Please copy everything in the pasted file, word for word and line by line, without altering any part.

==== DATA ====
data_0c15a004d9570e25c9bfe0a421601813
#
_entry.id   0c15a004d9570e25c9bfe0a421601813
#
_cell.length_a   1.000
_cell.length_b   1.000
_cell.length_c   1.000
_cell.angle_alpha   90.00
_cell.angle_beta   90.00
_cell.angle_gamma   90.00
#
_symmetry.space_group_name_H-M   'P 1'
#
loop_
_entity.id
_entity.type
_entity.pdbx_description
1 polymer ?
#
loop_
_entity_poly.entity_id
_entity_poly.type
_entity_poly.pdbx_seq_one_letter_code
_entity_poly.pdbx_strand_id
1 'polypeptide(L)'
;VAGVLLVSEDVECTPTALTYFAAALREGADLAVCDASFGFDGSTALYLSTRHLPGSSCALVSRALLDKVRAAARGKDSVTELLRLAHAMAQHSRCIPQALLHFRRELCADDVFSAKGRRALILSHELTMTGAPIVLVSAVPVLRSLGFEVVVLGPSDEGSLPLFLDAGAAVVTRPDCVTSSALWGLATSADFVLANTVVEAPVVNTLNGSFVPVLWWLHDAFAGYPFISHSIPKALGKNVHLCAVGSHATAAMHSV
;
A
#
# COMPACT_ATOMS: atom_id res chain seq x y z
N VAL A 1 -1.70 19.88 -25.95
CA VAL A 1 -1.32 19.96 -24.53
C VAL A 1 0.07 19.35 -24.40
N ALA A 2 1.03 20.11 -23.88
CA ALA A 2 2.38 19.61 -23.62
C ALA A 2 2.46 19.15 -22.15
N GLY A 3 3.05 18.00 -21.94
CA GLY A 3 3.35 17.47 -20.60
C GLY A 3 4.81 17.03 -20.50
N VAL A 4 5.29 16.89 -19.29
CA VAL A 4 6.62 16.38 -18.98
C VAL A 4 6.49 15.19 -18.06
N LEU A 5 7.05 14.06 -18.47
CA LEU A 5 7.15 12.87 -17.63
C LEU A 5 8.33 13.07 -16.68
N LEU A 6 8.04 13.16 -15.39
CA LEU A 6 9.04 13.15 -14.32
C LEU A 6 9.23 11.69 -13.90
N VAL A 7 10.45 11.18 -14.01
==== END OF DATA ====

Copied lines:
data_0c15a004d9570e25c9bfe0a421601813
#
_entry.id   0c15a004d9570e25c9bfe0a421601813
#
_cell.length_a   1.000
_cell.length_b   1.000
_cell.length_c   1.000
_cell.angle_alpha   90.00
_cell.angle_beta   90.00
_cell.angle_gamma   90.00
#
_symmetry.space_group_name_H-M   'P 1'
#
loop_
_entity.id
_entity.type
_entity.pdbx_description
1 polymer ?
#
loop_
_entity_poly.entity_id
_entity_poly.type
_entity_poly.pdbx_seq_one_letter_code
_entity_poly.pdbx_strand_id
1 'polypeptide(L)'
;VAGVLLVSEDVECTPTALTYFAAALREGADLAVCDASFGFDGSTALYLSTRHLPGSSCALVSRALLDKVRAAARGKDSVTELLRLAHAMAQHSRCIPQALLHFRRELCADDVFSAKGRRALILSHELTMTGAPIVLVSAVPVLRSLGFEVVVLGPSDEGSLPLFLDAGAAVVTRPDCVTSSALWGLATSADFVLANTVVEAPVVNTLNGSFVPVLWWLHDAFAGYPFISHSIPKALGKNVHLCAVGSHATAAMHSV
;
A
#
# COMPACT_ATOMS: atom_id res chain seq x y z
N VAL A 1 -1.70 19.88 -25.95
CA VAL A 1 -1.32 19.96 -24.53
C VAL A 1 0.07 19.35 -24.40
N ALA A 2 1.03 20.11 -23.88
CA ALA A 2 2.38 19.61 -23.62
C ALA A 2 2.46 19.15 -22.15
N GLY A 3 3.05 18.00 -21.94
CA GLY A 3 3.35 17.47 -20.60
C GLY A 3 4.81 17.03 -20.50
N VAL A 4 5.29 16.89 -19.29
CA VAL A 4 6.62 16.38 -18.98
C VAL A 4 6.49 15.19 -18.06
N LEU A 5 7.05 14.06 -18.47
CA LEU A 5 7.15 12.87 -17.63
C LEU A 5 8.33 13.07 -16.68
N LEU A 6 8.04 13.16 -15.39
CA LEU A 6 9.04 13.15 -14.32
C LEU A 6 9.23 11.69 -13.90
N VAL A 7 10.45 11.18 -14.01